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macorn
July 20th, 2012, 11:17 AM
Hi All,
I've been swimming for about a year now, and the last few months I've started to take much more of an interest and kicked up my routines.

I do 2-3k (yards and meters; pool switches) 4-5 times week, and I usually average about and hour for 3km.

I just signed up for an OW mile in 1.5months, which I don't think I'll have too much trouble with, but I'm also considering a current assisted 10k (they say it swims like a 6k, avg times are about 2hrs) at the end of Sept, which gives me just about two months...so:

1. Is it feasible to train for this kind of race in that amount of time?
2. What kind of diet is optimal for this kind of training? I've been operating in a 500kcal deficit for the last few months, but I sort of think that I should be eating more in preparation for an event of this kind.
3. Water temps should be 65-70F for these races - is a wetsuit necessary for this kind of temp?

I've searched these forums and the net for answers, but in the end it seemed prudent to just ask, as the other resources weren't yielding much. Thanks in advance.

evmo
July 20th, 2012, 12:48 PM
1. Is it feasible to train for this kind of race in that amount of time?

Can you swim for 2-3 hours in open water without having to be rescued? If yes, you will probably be OK for the Little Red Lighthouse Swim. It is current assisted. Even if you are very slow, the river will get you there as long as you can keep swimming.


2. What kind of diet is optimal for this kind of training?

No special diet is necessary for training 2-3km, 4-5 times per week. A healthy, balanced diet is fine.


3. Water temps should be 65-70F for these races - is a wetsuit necessary for this kind of temp?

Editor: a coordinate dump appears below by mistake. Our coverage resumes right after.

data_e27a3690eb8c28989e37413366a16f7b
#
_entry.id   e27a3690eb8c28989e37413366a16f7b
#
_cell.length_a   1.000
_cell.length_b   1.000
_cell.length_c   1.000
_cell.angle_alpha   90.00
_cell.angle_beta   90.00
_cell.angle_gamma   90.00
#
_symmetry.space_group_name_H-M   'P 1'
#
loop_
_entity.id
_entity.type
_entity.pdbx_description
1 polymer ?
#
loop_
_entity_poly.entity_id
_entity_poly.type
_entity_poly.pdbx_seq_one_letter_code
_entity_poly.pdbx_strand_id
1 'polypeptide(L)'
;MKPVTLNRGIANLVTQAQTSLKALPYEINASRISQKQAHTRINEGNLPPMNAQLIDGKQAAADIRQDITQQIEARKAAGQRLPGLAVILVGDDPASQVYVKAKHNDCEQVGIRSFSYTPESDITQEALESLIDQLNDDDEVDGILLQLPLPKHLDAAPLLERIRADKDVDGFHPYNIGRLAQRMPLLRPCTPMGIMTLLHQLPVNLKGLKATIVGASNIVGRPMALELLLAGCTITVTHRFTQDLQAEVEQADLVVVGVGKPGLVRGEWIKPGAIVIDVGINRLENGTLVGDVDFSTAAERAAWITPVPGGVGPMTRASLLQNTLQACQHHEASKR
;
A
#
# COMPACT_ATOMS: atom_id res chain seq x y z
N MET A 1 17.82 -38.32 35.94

No. But you should practice at least a few times in the expected water temp, for the expected duration.

macorn
July 20th, 2012, 03:12 PM
Can you swim for 2-3 hours in open water without having to be rescued?

That's the thing, I've never done any open water before. I'm pretty confident I could do 2-3 hours in a pool, so I guess I'm sort of wondering how that translates to OW.

My goal was to do long distances in the pool and work up to a straight 5-6k, with some fast interval stuff mixed in.

I signed up for the 1mi to get some experience, but it's so close to the Red Lighthouse swim that I would like to make a decision sooner.

Thanks for the help.

evmo
July 20th, 2012, 05:25 PM
That's the thing, I've never done any open water before. I'm pretty confident I could do 2-3 hours in a pool, so I guess I'm sort of wondering how that translates to OW.

Pool swimming can develop conditioning and speed, but won't prepare you for the conditions (water temp, chop, physical contact w/ other swimmers, etc.) you will encounter in open water. Generally I'd say it's inadvisable to sign up for a 10K (even if it's current assisted) if you have little (or no) experience in open water. Doesn't LRLS have entry restrictions to this effect?